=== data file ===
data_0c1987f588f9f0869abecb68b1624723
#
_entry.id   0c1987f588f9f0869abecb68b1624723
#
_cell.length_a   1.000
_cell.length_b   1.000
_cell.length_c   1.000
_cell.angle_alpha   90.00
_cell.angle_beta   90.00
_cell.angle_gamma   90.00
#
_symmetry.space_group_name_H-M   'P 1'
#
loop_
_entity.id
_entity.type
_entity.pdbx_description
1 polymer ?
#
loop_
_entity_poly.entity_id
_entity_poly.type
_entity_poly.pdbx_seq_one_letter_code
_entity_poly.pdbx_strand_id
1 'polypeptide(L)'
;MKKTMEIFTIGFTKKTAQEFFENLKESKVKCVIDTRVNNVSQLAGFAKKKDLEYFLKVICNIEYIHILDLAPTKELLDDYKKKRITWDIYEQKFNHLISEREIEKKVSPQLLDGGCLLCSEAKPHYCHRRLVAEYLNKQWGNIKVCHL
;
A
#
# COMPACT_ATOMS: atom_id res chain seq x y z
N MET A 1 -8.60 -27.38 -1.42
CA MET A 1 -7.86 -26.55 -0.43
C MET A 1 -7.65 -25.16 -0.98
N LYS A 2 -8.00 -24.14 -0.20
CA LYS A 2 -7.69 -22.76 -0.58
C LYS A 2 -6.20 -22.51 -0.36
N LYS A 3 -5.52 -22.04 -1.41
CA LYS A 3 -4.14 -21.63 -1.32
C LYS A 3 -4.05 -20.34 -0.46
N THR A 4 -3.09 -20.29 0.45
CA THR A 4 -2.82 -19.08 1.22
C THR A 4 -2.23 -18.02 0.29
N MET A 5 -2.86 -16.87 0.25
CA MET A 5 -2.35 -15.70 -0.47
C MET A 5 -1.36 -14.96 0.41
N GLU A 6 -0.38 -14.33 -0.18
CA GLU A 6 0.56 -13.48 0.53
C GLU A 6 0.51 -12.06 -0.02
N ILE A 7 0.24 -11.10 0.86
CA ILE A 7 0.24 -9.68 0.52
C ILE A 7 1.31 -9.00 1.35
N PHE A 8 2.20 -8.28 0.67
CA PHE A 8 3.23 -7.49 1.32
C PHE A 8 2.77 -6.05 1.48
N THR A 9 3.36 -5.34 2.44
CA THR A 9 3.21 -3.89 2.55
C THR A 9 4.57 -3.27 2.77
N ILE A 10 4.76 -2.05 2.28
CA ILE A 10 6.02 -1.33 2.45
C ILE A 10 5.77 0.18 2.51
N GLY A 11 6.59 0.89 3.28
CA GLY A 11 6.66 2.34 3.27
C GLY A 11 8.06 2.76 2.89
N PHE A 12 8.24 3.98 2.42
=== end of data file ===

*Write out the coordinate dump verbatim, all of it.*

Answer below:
data_0c1987f588f9f0869abecb68b1624723
#
_entry.id   0c1987f588f9f0869abecb68b1624723
#
_cell.length_a   1.000
_cell.length_b   1.000
_cell.length_c   1.000
_cell.angle_alpha   90.00
_cell.angle_beta   90.00
_cell.angle_gamma   90.00
#
_symmetry.space_group_name_H-M   'P 1'
#
loop_
_entity.id
_entity.type
_entity.pdbx_description
1 polymer ?
#
loop_
_entity_poly.entity_id
_entity_poly.type
_entity_poly.pdbx_seq_one_letter_code
_entity_poly.pdbx_strand_id
1 'polypeptide(L)'
;MKKTMEIFTIGFTKKTAQEFFENLKESKVKCVIDTRVNNVSQLAGFAKKKDLEYFLKVICNIEYIHILDLAPTKELLDDYKKKRITWDIYEQKFNHLISEREIEKKVSPQLLDGGCLLCSEAKPHYCHRRLVAEYLNKQWGNIKVCHL
;
A
#
# COMPACT_ATOMS: atom_id res chain seq x y z
N MET A 1 -8.60 -27.38 -1.42
CA MET A 1 -7.86 -26.55 -0.43
C MET A 1 -7.65 -25.16 -0.98
N LYS A 2 -8.00 -24.14 -0.20
CA LYS A 2 -7.69 -22.76 -0.58
C LYS A 2 -6.20 -22.51 -0.36
N LYS A 3 -5.52 -22.04 -1.41
CA LYS A 3 -4.14 -21.63 -1.32
C LYS A 3 -4.05 -20.34 -0.46
N THR A 4 -3.09 -20.29 0.45
CA THR A 4 -2.82 -19.08 1.22
C THR A 4 -2.23 -18.02 0.29
N MET A 5 -2.86 -16.87 0.25
CA MET A 5 -2.35 -15.70 -0.47
C MET A 5 -1.36 -14.96 0.41
N GLU A 6 -0.38 -14.33 -0.18
CA GLU A 6 0.56 -13.48 0.53
C GLU A 6 0.51 -12.06 -0.02
N ILE A 7 0.24 -11.10 0.86
CA ILE A 7 0.24 -9.68 0.52
C ILE A 7 1.31 -9.00 1.35
N PHE A 8 2.20 -8.28 0.67
CA PHE A 8 3.23 -7.49 1.32
C PHE A 8 2.77 -6.05 1.48
N THR A 9 3.36 -5.34 2.44
CA THR A 9 3.21 -3.89 2.55
C THR A 9 4.57 -3.27 2.77
N ILE A 10 4.76 -2.05 2.28
CA ILE A 10 6.02 -1.33 2.45
C ILE A 10 5.77 0.18 2.51
N GLY A 11 6.59 0.89 3.28
CA GLY A 11 6.66 2.34 3.27
C GLY A 11 8.06 2.76 2.89
N PHE A 12 8.24 3.98 2.42